You might also want to read another recent ODI paper, Putting theory into practice: how DFID is doing development differently.

Branko Milanovic  (blog) – Why 20th century tools cannot be used to address 21st century income inequality?


Brilliant blog.



Health research policy & systems – International consultation on long-term global health research priorities, research capacity and research uptake in developing countries

D McConalogue et al; http://health-policy-systems.biomedcentral.com/articles/10.1186/s12961-017-0181-0

« In recognition of the need for long-term planning for global health research, and to inform future global health research priorities, the United Kingdom Department for International Development (DfID) carried out a public consultation between May and June 2015. The consultation aimed to elicit views on the (1) the long-term future global health research priorities; (2) areas likely to be less important over time; (3) how to improve research uptake in low-income countries; and (4) how to build research capacity in low-income countries. … … The survey responses confirmed the growing importance of non-communicable disease as a global health research priority, being placed above infectious diseases. Participants felt that the key area for reducing funding prioritisation was infectious diseases. The involvement of policymakers and other key stakeholders was seen as critical to drive research uptake, as was collaboration and partnership. Several methods to build research capacity in low-income countries were described, including capacity building educational programmes, mentorship programmes and research institution collaboration and partnership. »

Stanford Social Innovation review – Collective impact


Worth a read, certainly for the many UHC proponents among you. “Large-scale social change requires broad cross-sector coordination, yet the social sector remains focused on the isolated intervention of individual organizations.”

Critical Public Health – Special issue on post-human perspectives – Editorial: Posthuman perspectives: relevance for a global public health

S Cohn et al; http://www.tandfonline.com/doi/full/10.1080/09581596.2017.1302557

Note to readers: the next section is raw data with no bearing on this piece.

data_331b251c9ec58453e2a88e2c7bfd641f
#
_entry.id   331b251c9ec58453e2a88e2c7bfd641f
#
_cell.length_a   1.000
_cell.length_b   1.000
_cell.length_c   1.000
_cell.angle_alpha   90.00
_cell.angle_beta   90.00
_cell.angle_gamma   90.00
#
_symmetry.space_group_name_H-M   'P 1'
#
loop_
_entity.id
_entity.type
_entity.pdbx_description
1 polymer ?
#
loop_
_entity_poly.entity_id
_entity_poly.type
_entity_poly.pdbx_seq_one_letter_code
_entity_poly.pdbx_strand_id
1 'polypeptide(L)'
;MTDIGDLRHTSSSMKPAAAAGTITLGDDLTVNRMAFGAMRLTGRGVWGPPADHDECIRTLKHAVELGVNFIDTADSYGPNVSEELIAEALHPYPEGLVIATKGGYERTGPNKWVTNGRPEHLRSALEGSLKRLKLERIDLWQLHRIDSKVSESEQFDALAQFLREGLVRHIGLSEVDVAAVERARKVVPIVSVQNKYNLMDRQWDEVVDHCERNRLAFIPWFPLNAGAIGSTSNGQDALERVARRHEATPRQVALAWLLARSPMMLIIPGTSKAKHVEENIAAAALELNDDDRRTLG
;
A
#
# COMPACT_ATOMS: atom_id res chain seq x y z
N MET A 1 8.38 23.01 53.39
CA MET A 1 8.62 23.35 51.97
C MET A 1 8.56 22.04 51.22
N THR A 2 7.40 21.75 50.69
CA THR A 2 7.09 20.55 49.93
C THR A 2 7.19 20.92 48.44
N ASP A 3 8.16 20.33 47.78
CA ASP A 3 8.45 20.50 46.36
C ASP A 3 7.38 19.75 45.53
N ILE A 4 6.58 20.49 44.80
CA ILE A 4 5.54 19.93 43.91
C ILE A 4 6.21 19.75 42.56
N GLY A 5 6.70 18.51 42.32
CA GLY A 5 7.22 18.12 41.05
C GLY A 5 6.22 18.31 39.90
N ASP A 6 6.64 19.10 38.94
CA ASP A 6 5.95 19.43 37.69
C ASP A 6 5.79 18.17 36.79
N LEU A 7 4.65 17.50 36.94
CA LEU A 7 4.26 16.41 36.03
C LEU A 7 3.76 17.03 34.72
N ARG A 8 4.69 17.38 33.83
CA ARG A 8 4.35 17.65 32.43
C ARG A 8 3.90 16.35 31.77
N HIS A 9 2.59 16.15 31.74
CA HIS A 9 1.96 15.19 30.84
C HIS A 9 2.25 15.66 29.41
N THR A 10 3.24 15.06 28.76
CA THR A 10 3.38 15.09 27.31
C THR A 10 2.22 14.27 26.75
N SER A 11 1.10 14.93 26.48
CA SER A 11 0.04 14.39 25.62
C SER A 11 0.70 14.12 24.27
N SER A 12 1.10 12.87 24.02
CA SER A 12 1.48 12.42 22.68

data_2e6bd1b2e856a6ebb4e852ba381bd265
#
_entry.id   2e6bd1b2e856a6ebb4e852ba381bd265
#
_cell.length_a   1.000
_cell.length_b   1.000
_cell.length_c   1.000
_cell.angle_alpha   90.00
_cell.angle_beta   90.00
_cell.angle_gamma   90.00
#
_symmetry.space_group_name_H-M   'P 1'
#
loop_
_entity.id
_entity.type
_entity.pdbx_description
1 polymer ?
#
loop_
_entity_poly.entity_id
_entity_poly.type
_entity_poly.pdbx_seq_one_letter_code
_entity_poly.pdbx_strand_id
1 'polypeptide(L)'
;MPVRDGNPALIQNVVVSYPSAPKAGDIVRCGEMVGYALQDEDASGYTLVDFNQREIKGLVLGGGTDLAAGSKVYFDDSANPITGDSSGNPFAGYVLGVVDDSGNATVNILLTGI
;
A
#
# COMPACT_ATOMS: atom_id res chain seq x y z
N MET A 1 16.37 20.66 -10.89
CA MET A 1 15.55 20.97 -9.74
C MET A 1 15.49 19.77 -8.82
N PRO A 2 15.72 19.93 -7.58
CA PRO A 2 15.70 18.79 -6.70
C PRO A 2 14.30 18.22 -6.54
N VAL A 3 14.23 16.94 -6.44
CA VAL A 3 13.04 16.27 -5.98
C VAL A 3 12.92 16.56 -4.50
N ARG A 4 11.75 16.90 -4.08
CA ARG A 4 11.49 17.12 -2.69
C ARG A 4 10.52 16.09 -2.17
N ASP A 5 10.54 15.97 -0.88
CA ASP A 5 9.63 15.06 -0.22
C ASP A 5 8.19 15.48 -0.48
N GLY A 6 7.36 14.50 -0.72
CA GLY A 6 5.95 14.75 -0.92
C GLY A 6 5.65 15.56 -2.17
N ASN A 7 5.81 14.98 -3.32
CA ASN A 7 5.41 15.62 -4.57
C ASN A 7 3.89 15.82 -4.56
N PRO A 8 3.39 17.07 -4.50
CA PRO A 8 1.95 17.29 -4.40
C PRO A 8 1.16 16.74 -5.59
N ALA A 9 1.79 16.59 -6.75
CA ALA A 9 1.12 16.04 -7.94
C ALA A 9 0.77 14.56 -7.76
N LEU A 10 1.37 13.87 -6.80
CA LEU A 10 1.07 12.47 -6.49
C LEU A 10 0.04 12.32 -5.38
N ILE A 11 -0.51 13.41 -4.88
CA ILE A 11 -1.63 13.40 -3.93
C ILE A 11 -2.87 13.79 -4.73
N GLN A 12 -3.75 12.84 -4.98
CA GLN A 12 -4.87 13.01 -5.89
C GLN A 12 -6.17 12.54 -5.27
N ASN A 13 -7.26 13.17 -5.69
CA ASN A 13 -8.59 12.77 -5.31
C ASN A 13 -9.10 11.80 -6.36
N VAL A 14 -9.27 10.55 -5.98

In this special issue of Critical Public Health the papers collectively explore how certain theoretical perspectives in the social sciences, often termed ‘posthumanism’, might productively be applied to public health research. In this introduction we want to argue that this is much more than an academic exercise that simply follows intellectual fashion, to show its value for those engaged in a wide range of research and applied work. More than this, we also want to argue how it has the potential to reinvigorate a key argument that some readers may fear is disappearing from view – that talking about health is talking about politics….”

Health Promotion International – Community participation in research from resource-constrained countries: a scoping review

M Brear et al; https://academic.oup.com/heapro/article-abstract/doi/10.1093/heapro/dax010/3074693/Community-participation-in-research-from-resource?redirectedFrom=fulltext

Participatory health research (PHR) involves equitable community participation in all aspects of the research process. It is a potentially beneficial approach to research in resource-constrained countries. Measuring participation in specific activities and aspects is necessary for understanding the community and research-related benefits of PHR. The aims of this scoping review were to: develop a measure of lay-community participation in aspects and activities of PHR in resource-constrained countries; and use the measure to assess the nature and extent of reported participation….”